Modern women believe that they have a very narrow window within which labour must begin to be safe. Many believe that induction is compulsory after that window closes. Women will try just about anything to fit inside the narrow parameters their care providers have given them, and often feel extremely anxious about it. But is it really necessary?
In short, any decision which is based on estimated gestation as opposed to the health of the woman and her baby is not always in their best interests. Care providers are frequently guilty of omitting information when they discuss inductions. In his renowned essay Technology in Birth: First Do No Harm, Marsden Wagner states:
”Studies of birth certificates show that birth is more common Monday through Friday, 9 a.m. to 5 p.m. The only explanation that can be given is that doctors and hospitals use the induction of labor for their own convenience.”
They fail to explain that their guidelines are there to standardise care, to ensure that all women are being given the same care. McDonalds does the same thing with their burgers. Guidelines are for care providers, not for women. The law states that care providers require informed consent – which they can not have without explaining the difference between protocol and evidence – but it does not state that women must undergo anything within the confines of the guidelines.
Protocol for induction is rarely based on evidence. This is extremely apparent when we look at the wide variation between different care providers, venues and their protocols. Some practices are pushing induction before the woman is even 40 weeks, others at 41 and still others not until after 42.
The result is that women spend weeks fearful of being induced, doing everything they can to cause labour to begin without the “need’ for synthetic hormone induction.
Women spend weeks tweaking their nipples, eating curry, driving down bumpy roads, having uncomfortable sex, eating pineapples, gulping down castor oil cocktails, seeing chiropractors or acupuncturists, and plenty more. However the induction rates stay the same, and tellingly, the rates of caesarean for those that are medically induced, also stay the same – very high. Maternal and fetal outcomes also stay the same, with the exception of the US of course, where poor outcomes are rising.
At the end of pregnancy there are a number of factors that need to be considered when making decisions. Healthy women are frequently told all about the risks of NOT acting, but they are very rarely told about the risks of acting. Induction is not the harmless procedure that we have come to perceive. Often is is simply the first step in the cascade of interventions.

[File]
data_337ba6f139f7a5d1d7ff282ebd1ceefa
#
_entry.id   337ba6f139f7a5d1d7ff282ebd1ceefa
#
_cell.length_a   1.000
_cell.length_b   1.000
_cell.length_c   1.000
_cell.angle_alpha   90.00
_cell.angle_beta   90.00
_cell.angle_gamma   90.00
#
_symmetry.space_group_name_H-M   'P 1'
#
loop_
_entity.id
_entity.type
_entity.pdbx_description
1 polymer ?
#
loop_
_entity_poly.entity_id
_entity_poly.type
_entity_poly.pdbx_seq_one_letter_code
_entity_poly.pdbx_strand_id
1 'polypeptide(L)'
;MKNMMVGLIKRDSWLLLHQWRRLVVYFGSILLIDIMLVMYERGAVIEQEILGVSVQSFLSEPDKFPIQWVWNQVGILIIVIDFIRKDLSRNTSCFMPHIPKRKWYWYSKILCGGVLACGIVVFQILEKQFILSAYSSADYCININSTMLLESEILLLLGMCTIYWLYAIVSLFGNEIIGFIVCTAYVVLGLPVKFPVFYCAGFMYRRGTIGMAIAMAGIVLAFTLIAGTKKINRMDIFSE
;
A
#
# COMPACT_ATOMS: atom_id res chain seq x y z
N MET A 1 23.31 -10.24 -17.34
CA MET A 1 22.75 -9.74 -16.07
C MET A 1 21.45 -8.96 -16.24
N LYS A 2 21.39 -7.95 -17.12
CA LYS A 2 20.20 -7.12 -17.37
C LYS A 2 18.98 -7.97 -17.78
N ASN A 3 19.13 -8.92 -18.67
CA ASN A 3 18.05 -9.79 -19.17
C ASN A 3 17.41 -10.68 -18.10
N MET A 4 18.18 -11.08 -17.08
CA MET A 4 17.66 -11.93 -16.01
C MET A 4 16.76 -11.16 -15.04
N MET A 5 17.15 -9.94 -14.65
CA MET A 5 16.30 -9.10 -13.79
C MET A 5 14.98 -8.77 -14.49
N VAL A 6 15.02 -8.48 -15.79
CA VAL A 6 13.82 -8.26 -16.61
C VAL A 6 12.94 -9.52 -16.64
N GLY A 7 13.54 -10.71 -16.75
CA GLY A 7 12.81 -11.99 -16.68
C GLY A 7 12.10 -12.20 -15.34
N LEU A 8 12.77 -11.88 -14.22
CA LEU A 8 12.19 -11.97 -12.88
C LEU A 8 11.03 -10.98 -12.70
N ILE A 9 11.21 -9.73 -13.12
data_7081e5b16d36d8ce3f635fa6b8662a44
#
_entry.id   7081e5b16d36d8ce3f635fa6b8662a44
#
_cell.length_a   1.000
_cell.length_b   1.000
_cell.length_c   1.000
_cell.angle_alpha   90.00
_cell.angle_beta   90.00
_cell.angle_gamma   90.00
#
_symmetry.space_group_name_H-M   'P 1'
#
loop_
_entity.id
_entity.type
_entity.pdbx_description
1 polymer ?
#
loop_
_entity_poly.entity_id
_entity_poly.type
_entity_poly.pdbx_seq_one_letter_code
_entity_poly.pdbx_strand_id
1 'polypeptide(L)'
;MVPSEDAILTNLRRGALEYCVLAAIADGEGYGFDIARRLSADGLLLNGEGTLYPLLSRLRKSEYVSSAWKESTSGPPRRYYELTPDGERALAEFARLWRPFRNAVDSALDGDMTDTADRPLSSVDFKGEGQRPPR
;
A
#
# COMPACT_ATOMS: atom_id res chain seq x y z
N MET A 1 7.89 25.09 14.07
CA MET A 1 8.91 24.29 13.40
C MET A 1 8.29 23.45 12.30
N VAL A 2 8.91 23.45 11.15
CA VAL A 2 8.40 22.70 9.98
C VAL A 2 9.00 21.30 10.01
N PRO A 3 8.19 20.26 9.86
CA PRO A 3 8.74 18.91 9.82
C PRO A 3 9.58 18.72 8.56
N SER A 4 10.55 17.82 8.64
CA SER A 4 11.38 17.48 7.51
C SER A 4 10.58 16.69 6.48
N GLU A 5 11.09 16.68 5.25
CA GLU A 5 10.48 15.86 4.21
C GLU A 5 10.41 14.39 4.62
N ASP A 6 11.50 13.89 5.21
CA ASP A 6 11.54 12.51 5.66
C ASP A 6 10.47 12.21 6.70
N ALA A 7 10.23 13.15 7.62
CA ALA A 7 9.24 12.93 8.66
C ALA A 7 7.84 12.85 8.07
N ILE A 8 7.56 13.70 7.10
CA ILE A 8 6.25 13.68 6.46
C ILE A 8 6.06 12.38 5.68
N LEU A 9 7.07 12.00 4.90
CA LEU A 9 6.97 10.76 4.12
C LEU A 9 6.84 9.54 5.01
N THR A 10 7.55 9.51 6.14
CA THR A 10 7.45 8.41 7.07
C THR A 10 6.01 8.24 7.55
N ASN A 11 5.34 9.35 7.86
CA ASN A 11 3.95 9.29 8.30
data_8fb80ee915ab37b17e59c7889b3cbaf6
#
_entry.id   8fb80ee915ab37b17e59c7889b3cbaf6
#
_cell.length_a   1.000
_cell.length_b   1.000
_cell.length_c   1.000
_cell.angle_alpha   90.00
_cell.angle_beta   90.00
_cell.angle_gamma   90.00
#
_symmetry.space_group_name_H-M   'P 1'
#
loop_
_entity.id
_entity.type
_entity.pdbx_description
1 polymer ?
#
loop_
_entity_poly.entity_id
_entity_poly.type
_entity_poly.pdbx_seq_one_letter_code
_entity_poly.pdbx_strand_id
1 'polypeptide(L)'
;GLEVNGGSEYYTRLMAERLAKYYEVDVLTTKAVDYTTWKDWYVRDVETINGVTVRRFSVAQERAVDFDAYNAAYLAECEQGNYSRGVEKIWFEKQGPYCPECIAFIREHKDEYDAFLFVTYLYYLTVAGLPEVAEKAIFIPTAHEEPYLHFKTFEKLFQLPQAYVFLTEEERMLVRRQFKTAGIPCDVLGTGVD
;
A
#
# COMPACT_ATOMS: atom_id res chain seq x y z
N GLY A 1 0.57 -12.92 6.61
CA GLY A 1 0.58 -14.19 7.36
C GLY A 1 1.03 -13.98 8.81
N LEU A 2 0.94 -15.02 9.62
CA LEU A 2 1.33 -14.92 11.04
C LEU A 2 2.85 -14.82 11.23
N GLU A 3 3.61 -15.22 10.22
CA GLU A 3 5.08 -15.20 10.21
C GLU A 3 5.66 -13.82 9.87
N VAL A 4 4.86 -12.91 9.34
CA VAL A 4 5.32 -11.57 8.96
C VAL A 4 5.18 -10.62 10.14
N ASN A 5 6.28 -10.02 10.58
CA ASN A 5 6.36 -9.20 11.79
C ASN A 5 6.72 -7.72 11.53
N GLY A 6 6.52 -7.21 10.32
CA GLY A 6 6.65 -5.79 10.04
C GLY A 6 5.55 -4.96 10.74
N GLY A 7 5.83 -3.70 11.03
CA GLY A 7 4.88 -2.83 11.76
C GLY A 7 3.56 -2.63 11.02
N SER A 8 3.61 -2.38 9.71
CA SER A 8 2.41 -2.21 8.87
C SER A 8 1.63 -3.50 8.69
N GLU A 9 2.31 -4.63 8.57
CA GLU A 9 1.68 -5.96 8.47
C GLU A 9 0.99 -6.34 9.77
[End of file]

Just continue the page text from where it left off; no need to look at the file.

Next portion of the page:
Unless your body and your baby are ready for birth, there is nothing – except a scalpel – that will bring your baby out. Not curry and sex, not dates, not raspberry leaf tea (which is a uterine TONER not stimulant) not castor oil, and not even powerful artificial hormones.
It’s an odd premise that a body can conceive and carry a baby to term, but suddenly at 40 weeks that same body has no idea what to do anymore. Realistically speaking the only way this idea has come to be so widely accepted is because of obstetric culture, and the high rates of induction.
Care providers are known to make flippant remarks about how women are “never going to go into labour” which women then internalise, and recount to their friends. Whether this is a women’s misinterpretation of a flippant remark, or something more akin to a game of chinese whispers we can’t be certain. What we do know is that our society widely believes that large numbers of women simply can not go into labour.
Women do go into labour though, and babies are born quite effectively, and quite healthily, when they are given time to finish gestating. Of course there are medical reasons where induction becomes a good option, but routine induction needs to be clearly explained to women as OPTIONAL, rather than mandatory.
If an induction can be scheduled based on nothing more than a date, then it’s a safe bet that the induction is medically unnecessary. Although the risk of stillbirth does rise slightly as pregnancy progresses, by the time you induce, you introduce different risks and the woman starts the cascade of interventions.
Any time a woman is pressured to induce, or not given all the information about induction and the likely outcomes, it is unethical and illegal. As Ina May Gaskin states:
“It’s easy to scare women. It’s even profitable to scare women… But it’s not nice, so let’s stop it.”
If we have any hope of improving birth outcomes, lowering the caesarean rate, preventing birth trauma, and ensuring that women and babies get the best start in life together, the induction rate must be reduced significantly. It is likely that by placing pressure on hospitals and care providers to follow their own guidelines for true Informed Consent, rather than ignoring them, and favouring their induction guidelines, would create this decrease.
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